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<nettime> Uzbekistan Trembles at Internet Subversion
Bruce Sterling on Tue, 4 Mar 2003 23:13:05 +0100 (CET)


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<nettime> Uzbekistan Trembles at Internet Subversion


*If tactical media actually takes the regime down,
that will be a big stinking deal -- bruces


Transparency International

Daily Corruption News



Karimov struggles to protect image in Uzbekistan following internet attacks

Eurasianet 25 Feb 2003



President Islam Karimov has mobilized mass media in Uzbekistan for a 
propaganda battle following the publication of Russian-language articles 
that seriously damaged the Uzbek leader's image. The articles, which first 
appeared on the internet, contained various allegations connecting Karimov 
to illicit activities, including drug trafficking. They also publicized 
unflattering details about his past.

The attacks on Karimov's character - written under the name of Usman 
Khaknazarov and posted first on the Russian-language web site Centrasia.ru 
- began appearing in early January. The articles were subsequently 
re-posted by several other Russian-language web sites. The articles are 
full of details about the inner workings of the presidential administration.
  They also exhort Uzbeks to work to oust Karimov's government.

"We shouldn't demand the resolution of our immediate problems, we should 
demand the resignation of this criminal group of thieves and bandits 
[Karimov's administration] - those who are chiefly responsible for our 
current problems," one of the articles, published January 12, said.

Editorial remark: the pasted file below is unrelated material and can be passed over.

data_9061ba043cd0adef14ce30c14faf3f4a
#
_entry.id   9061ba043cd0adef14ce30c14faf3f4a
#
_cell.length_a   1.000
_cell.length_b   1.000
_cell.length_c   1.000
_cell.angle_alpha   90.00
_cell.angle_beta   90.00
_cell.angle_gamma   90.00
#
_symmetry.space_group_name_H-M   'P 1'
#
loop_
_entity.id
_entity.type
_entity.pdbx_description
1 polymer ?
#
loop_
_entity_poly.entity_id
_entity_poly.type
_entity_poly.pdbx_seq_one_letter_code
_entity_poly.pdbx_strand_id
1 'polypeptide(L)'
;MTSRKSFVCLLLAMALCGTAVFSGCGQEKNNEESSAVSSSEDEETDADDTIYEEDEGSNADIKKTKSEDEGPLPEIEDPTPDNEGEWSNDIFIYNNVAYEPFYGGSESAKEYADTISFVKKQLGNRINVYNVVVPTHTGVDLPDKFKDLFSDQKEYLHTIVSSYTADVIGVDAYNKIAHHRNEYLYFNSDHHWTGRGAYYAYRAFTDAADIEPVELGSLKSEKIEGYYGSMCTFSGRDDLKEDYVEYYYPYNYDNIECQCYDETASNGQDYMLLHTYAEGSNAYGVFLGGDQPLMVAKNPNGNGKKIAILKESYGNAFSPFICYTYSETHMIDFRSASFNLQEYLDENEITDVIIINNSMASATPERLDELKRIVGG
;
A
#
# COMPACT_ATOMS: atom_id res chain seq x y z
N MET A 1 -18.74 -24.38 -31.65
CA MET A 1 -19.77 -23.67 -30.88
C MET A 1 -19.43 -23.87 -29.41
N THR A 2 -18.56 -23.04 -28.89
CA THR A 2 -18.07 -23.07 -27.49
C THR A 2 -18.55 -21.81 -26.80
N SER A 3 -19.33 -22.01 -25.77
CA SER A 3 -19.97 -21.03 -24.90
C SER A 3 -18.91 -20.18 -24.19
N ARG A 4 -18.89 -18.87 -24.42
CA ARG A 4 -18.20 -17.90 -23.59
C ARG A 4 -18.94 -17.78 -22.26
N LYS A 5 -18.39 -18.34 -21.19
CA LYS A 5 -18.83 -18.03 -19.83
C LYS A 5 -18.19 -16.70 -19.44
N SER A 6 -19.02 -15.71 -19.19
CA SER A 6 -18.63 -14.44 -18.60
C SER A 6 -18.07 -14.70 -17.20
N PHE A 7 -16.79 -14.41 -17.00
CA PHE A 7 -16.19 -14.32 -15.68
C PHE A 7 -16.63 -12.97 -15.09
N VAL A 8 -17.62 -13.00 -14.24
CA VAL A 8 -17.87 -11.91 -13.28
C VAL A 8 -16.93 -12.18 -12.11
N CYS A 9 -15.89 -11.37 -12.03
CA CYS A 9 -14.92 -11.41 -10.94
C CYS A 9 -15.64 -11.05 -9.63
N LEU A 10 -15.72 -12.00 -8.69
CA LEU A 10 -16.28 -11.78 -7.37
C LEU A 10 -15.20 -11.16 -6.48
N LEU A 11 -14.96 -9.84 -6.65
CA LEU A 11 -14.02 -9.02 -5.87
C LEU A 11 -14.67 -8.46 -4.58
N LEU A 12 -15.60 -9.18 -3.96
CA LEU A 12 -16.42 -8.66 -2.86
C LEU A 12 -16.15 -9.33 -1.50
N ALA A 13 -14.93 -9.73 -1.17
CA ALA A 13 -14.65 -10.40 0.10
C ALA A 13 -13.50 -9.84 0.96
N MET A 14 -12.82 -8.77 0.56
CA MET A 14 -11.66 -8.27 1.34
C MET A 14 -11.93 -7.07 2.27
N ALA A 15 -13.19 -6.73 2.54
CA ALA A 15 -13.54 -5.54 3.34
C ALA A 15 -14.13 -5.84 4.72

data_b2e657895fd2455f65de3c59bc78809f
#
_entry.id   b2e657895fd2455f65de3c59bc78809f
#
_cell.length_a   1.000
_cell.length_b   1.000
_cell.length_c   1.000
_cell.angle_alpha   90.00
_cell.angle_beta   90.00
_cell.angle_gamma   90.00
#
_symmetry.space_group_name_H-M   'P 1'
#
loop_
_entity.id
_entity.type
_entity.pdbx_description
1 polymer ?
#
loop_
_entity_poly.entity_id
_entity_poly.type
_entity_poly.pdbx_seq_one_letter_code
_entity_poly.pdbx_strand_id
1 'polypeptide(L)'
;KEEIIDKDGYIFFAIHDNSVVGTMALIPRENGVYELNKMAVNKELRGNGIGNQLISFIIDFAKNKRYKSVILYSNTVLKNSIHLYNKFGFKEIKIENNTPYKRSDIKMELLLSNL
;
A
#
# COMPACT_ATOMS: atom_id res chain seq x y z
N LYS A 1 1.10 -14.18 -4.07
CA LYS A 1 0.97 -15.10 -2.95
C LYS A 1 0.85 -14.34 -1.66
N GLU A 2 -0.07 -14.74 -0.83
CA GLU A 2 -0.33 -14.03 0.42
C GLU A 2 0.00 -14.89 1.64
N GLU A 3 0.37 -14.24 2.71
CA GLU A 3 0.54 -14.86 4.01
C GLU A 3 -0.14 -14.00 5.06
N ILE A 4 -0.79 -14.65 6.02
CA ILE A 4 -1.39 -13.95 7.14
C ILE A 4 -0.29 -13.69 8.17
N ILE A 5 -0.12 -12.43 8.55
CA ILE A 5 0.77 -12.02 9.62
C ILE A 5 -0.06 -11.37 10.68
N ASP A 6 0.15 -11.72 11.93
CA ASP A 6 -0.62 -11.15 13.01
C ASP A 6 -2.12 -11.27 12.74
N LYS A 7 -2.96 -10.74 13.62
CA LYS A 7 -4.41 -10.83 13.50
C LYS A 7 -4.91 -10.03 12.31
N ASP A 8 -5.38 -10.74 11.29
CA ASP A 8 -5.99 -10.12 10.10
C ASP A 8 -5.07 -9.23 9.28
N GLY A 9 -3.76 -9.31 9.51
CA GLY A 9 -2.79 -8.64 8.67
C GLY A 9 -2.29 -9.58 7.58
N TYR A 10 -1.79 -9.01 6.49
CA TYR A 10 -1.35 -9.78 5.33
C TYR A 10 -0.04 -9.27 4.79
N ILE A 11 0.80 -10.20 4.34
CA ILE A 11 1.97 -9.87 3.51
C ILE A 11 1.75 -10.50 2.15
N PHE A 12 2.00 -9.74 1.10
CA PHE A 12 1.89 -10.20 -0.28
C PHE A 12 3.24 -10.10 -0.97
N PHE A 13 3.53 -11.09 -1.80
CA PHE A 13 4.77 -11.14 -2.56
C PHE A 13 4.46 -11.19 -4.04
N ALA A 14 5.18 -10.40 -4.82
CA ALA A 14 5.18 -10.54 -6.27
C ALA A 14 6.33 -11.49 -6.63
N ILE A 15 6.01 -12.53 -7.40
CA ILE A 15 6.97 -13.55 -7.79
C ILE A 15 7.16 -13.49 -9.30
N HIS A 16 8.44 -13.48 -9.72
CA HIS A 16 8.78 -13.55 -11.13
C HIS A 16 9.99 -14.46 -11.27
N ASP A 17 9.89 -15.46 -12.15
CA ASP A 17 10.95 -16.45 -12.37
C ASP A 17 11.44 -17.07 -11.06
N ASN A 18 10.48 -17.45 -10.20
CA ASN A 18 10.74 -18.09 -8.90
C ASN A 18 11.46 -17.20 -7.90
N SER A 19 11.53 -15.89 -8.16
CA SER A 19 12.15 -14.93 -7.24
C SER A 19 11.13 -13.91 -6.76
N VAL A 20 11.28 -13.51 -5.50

Another article urged Uzbeks to spread the anti-Karimov message. "In our 
hands  is the most powerful weapon - the truth. Take the truth to the 
people," an article published January 2 said. "In doing so, it's not 
necessary to take to the streets and shout that Uzbekistan is run by a 
bunch of drug dealers and bandits; unfortunately, among the people there 
are many who are capable of betrayal.  Thus, begin to explain the truth to 
your friends and relatives."

Since Uzbekistan gained independence, Karimov has progressively tightened 
restrictions on free speech. [For additional information see the EurasiaNet 
Human Rights archive]. Given the tight control of mass media, Uzbeks have 
little access to views and information not expressly condoned by the 
government. According to sources in Uzbekistan, the Khaknazarov articles 
have had a shocking impact on society and the allegations contained in them 
are widely perceived to be true. Although Uzbekistan has relatively few 
internet users - estimated at about 275,000 in 2002 - a source in Tashkent 
reports that samizdat photocopies have been widely circulated in large 
cities.

Among the most damaging claims contained in the articles is that Karimov 
played a significant role in facilitating the flow of narcotics out of 
Afghanistan via Uzbekistan to points in Europe and beyond. Separate 
articles have claimed that Karimov might be suffering from an unspecified 
terminal illness.

The Khaknazarov articles also dealt a serious blow to Karimov's image by 
revealing embarrassing details about actions that, in recent years, the 
president has sought to conceal. One article particularly focused on